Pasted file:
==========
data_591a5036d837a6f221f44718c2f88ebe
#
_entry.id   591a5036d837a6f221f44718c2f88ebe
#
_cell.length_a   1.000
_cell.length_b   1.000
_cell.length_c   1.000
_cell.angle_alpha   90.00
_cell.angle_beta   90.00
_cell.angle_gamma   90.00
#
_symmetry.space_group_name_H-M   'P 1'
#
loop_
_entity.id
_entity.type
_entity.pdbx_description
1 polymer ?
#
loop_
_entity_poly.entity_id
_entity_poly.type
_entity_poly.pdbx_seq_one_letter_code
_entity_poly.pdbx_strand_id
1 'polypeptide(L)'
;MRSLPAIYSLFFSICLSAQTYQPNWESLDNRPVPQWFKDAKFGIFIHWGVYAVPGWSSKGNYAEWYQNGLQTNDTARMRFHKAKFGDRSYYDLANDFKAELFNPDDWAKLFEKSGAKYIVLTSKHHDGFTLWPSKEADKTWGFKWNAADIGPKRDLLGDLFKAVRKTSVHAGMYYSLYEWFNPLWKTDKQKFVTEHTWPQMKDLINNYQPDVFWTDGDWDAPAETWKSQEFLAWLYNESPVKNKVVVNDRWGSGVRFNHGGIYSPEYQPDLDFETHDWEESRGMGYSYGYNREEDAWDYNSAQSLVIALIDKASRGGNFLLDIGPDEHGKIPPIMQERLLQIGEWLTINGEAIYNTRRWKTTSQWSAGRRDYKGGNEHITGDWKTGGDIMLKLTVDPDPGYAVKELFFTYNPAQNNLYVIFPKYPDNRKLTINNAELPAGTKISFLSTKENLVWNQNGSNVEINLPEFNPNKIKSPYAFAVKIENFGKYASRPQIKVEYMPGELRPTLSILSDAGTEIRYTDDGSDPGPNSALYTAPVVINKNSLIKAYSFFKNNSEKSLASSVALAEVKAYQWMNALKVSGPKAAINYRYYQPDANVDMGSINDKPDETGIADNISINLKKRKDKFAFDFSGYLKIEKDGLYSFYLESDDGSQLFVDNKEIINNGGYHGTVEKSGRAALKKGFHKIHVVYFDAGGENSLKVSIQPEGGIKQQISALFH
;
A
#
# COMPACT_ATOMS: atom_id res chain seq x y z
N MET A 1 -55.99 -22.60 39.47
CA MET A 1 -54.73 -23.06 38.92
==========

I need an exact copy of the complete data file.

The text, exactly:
data_591a5036d837a6f221f44718c2f88ebe
#
_entry.id   591a5036d837a6f221f44718c2f88ebe
#
_cell.length_a   1.000
_cell.length_b   1.000
_cell.length_c   1.000
_cell.angle_alpha   90.00
_cell.angle_beta   90.00
_cell.angle_gamma   90.00
#
_symmetry.space_group_name_H-M   'P 1'
#
loop_
_entity.id
_entity.type
_entity.pdbx_description
1 polymer ?
#
loop_
_entity_poly.entity_id
_entity_poly.type
_entity_poly.pdbx_seq_one_letter_code
_entity_poly.pdbx_strand_id
1 'polypeptide(L)'
;MRSLPAIYSLFFSICLSAQTYQPNWESLDNRPVPQWFKDAKFGIFIHWGVYAVPGWSSKGNYAEWYQNGLQTNDTARMRFHKAKFGDRSYYDLANDFKAELFNPDDWAKLFEKSGAKYIVLTSKHHDGFTLWPSKEADKTWGFKWNAADIGPKRDLLGDLFKAVRKTSVHAGMYYSLYEWFNPLWKTDKQKFVTEHTWPQMKDLINNYQPDVFWTDGDWDAPAETWKSQEFLAWLYNESPVKNKVVVNDRWGSGVRFNHGGIYSPEYQPDLDFETHDWEESRGMGYSYGYNREEDAWDYNSAQSLVIALIDKASRGGNFLLDIGPDEHGKIPPIMQERLLQIGEWLTINGEAIYNTRRWKTTSQWSAGRRDYKGGNEHITGDWKTGGDIMLKLTVDPDPGYAVKELFFTYNPAQNNLYVIFPKYPDNRKLTINNAELPAGTKISFLSTKENLVWNQNGSNVEINLPEFNPNKIKSPYAFAVKIENFGKYASRPQIKVEYMPGELRPTLSILSDAGTEIRYTDDGSDPGPNSALYTAPVVINKNSLIKAYSFFKNNSEKSLASSVALAEVKAYQWMNALKVSGPKAAINYRYYQPDANVDMGSINDKPDETGIADNISINLKKRKDKFAFDFSGYLKIEKDGLYSFYLESDDGSQLFVDNKEIINNGGYHGTVEKSGRAALKKGFHKIHVVYFDAGGENSLKVSIQPEGGIKQQISALFH
;
A
#
# COMPACT_ATOMS: atom_id res chain seq x y z
N MET A 1 -55.99 -22.60 39.47
CA MET A 1 -54.73 -23.06 38.92